11 Because oocysts have to sporulate to become infective, exposure can
be reduced by cleaning the pens daily. Slotted floors are helpful.
However, daily cleaning entails a vast amount of work and give
disappointing results, if used alone. Ordinary disinfectants don't
destroy oocysts. Even 5 20
to concentrate on keeping the pens very dry, as mositure is necessary
for sporulation. Leaking waterers should be fixed at once. Otherwise,
the wet ground or floor around the water source is a perfect
environment for oocyst sporulation. Small grassy ''exercise lots'' are
also very dangerous and should not be used. It is very important to
avoid overcrowding; spreading the kids out decreases the number of
oocysts on any given square inch of pen floor or pasture. If many kids
are present on the same farm, they should be grouped by age. Putting a
2-week-old innocent kid into a pen with kids 2 months old, where
coccidial numbers and immunity have been building up for some time, is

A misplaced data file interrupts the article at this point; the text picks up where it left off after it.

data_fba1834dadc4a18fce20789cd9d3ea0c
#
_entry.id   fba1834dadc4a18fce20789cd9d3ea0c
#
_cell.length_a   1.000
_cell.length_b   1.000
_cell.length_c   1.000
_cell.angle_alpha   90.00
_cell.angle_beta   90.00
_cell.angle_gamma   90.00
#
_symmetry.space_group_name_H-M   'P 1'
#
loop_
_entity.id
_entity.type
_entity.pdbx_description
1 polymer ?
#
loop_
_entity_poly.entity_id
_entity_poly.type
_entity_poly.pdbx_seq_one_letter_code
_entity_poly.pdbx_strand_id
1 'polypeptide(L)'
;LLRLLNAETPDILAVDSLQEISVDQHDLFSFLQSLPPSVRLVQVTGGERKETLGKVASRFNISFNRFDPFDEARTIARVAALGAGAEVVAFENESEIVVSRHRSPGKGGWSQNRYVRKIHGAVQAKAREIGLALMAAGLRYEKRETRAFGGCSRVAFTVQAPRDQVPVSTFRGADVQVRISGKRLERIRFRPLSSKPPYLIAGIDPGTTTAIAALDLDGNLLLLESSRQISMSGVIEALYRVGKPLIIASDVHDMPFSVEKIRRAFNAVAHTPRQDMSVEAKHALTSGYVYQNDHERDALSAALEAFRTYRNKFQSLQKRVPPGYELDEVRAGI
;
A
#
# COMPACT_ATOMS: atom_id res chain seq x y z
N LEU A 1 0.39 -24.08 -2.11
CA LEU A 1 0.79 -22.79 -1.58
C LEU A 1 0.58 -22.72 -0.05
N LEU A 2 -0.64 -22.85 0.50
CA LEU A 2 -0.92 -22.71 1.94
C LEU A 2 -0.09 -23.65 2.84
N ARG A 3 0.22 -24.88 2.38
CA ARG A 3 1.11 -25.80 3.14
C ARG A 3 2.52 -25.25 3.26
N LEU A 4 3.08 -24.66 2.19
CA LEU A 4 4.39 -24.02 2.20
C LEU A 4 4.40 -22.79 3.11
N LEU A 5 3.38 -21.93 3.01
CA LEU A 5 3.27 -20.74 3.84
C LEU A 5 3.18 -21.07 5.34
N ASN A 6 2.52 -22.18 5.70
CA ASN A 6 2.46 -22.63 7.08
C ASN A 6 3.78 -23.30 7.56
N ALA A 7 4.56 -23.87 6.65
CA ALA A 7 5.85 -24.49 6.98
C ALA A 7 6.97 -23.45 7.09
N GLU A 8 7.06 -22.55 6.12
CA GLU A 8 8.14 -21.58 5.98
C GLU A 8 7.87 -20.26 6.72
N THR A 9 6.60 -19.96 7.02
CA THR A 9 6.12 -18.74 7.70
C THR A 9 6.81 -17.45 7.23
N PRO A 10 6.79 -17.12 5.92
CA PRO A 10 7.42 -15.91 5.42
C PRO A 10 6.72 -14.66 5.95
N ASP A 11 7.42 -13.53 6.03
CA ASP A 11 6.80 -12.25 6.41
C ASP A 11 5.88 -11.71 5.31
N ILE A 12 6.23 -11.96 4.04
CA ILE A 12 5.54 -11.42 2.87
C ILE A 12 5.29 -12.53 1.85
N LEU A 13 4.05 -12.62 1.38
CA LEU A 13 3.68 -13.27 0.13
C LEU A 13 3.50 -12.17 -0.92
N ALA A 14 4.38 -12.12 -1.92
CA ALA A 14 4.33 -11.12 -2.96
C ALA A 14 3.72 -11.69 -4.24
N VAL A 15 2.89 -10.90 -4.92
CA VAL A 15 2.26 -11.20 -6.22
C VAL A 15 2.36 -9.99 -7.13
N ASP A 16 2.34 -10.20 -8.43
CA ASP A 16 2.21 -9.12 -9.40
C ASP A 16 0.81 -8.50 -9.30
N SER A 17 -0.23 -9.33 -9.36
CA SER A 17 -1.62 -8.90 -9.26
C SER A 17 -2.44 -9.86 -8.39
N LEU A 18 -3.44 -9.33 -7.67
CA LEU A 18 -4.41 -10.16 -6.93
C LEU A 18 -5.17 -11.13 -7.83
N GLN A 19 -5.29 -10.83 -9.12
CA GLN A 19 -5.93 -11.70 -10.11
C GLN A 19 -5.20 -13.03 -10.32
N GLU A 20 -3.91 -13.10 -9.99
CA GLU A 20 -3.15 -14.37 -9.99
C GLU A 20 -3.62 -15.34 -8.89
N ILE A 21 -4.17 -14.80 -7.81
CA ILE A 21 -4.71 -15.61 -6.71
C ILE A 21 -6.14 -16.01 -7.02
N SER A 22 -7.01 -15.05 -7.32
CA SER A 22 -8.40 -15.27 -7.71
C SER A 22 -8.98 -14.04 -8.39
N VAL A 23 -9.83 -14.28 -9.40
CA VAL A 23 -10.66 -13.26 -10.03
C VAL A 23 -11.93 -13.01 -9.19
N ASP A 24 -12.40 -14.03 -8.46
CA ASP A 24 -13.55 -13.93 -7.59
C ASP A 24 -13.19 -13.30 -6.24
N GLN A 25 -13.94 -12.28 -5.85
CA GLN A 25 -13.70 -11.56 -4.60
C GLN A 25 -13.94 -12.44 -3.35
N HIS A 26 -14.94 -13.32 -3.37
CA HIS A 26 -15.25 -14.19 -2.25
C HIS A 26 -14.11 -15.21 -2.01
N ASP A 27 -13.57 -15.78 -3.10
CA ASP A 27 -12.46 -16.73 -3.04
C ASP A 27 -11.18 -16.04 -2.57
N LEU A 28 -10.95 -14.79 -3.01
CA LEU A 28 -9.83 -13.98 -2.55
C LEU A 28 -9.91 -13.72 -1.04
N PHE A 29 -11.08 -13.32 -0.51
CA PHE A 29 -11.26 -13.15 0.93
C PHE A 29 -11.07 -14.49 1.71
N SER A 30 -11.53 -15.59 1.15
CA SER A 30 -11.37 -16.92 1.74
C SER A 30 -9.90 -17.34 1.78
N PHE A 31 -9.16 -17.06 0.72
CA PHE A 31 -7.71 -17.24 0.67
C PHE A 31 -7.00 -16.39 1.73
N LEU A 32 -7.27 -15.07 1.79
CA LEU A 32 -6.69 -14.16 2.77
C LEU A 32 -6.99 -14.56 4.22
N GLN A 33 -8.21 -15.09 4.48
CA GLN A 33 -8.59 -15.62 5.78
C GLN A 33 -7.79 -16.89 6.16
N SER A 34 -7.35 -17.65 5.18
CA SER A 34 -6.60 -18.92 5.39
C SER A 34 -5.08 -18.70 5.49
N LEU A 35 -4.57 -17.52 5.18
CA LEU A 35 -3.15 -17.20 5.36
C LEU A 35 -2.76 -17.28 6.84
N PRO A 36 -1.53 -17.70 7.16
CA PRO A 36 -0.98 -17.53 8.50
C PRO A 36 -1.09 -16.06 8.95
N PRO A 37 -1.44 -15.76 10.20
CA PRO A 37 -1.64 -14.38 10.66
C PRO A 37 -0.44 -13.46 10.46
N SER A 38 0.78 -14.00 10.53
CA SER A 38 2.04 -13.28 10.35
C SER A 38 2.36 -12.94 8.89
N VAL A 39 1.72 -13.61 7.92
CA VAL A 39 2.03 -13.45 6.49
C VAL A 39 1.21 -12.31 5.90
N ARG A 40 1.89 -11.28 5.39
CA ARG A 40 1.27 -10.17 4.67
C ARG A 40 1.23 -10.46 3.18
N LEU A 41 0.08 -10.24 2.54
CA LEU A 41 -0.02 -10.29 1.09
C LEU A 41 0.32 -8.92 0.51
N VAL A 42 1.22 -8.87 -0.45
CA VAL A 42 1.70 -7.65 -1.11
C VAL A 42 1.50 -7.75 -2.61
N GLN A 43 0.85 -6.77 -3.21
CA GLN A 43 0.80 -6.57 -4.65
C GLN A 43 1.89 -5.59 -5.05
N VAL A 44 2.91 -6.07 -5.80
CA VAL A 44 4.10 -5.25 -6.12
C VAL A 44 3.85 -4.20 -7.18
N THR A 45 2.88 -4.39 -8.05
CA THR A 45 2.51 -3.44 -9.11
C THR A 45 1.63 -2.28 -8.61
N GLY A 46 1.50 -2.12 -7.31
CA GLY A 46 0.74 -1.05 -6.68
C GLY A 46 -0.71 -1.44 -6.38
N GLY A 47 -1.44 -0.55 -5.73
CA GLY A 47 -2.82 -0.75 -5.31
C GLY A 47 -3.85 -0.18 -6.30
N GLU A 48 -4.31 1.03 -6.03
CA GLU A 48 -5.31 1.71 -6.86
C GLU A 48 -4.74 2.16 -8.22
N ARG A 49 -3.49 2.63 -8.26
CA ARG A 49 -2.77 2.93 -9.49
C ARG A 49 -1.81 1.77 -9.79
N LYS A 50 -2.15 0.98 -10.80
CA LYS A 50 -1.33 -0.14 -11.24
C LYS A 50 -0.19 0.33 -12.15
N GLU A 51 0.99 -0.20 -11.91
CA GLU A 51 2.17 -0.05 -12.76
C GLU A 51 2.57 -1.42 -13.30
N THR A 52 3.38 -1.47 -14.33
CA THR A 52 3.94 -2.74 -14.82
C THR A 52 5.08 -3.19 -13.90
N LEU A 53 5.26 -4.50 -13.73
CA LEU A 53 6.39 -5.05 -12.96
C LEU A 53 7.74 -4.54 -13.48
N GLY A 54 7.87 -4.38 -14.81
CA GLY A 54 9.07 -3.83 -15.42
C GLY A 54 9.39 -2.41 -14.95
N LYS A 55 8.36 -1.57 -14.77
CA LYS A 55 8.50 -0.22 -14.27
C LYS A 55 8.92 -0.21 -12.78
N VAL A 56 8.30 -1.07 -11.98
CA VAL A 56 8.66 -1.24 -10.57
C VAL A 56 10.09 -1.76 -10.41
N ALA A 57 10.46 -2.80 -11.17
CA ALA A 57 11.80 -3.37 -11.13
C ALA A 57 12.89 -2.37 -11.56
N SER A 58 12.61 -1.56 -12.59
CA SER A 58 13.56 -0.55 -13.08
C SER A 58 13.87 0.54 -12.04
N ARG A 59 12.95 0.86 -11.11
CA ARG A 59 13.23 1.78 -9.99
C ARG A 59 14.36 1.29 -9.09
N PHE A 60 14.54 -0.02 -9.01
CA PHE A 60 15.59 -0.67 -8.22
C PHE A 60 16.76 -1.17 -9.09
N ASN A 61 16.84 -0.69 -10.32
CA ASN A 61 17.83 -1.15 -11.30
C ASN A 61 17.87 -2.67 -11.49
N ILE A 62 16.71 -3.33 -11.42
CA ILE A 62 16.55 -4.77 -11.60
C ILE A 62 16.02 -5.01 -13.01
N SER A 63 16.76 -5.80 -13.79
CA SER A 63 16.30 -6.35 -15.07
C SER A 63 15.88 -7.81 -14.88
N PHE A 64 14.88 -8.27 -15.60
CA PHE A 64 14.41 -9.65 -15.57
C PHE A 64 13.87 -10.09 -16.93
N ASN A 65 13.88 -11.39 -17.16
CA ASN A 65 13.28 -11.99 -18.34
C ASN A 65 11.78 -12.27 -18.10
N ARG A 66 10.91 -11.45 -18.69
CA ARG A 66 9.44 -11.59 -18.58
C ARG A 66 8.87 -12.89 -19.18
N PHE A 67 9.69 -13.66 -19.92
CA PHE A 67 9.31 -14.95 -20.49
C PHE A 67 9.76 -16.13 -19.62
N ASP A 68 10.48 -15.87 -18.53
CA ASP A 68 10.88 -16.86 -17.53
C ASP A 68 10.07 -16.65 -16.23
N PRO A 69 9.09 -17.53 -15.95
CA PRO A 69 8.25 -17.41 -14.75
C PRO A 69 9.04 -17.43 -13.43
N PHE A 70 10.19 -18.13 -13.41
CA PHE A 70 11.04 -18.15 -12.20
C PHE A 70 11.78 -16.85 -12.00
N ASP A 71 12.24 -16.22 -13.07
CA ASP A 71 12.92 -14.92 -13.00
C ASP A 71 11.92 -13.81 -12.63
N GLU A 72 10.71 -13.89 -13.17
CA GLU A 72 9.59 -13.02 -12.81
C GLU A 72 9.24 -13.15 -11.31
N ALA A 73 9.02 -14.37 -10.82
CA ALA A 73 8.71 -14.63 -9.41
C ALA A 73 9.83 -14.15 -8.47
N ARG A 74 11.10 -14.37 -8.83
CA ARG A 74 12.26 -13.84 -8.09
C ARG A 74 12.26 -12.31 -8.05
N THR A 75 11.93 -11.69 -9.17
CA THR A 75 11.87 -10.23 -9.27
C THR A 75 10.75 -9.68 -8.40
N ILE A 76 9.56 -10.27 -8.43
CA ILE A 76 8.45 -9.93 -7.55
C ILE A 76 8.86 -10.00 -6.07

to invite disaster for the newcomer. Oocysts are killed by very cold
temperatures (far below zero) or by hot dry conditions above 104. Thus,
at the end of the kidding season, pens and feeders should be moved out
into the hot sunshine for natural sterilization.

12 A variety of drugs may be given orally to treat the kid sick with
coccidiosis. These include sulfa drugs such as sulfaguanidine and
sulfamethazine, tetracyclines (aureomycin or terramycin), and amprolium
(Corid R). Each of these has associated dangers if overdosed. Sulfas
can cause kidney damage in the kid that is dehydrated. Tetracyclines
will interfere with rumen function in older kids and adults. Very high
levels of amprolium may lead to a fatal nervous disease, called
polioencephalomalacia, because of a thiamin deficiency. Usually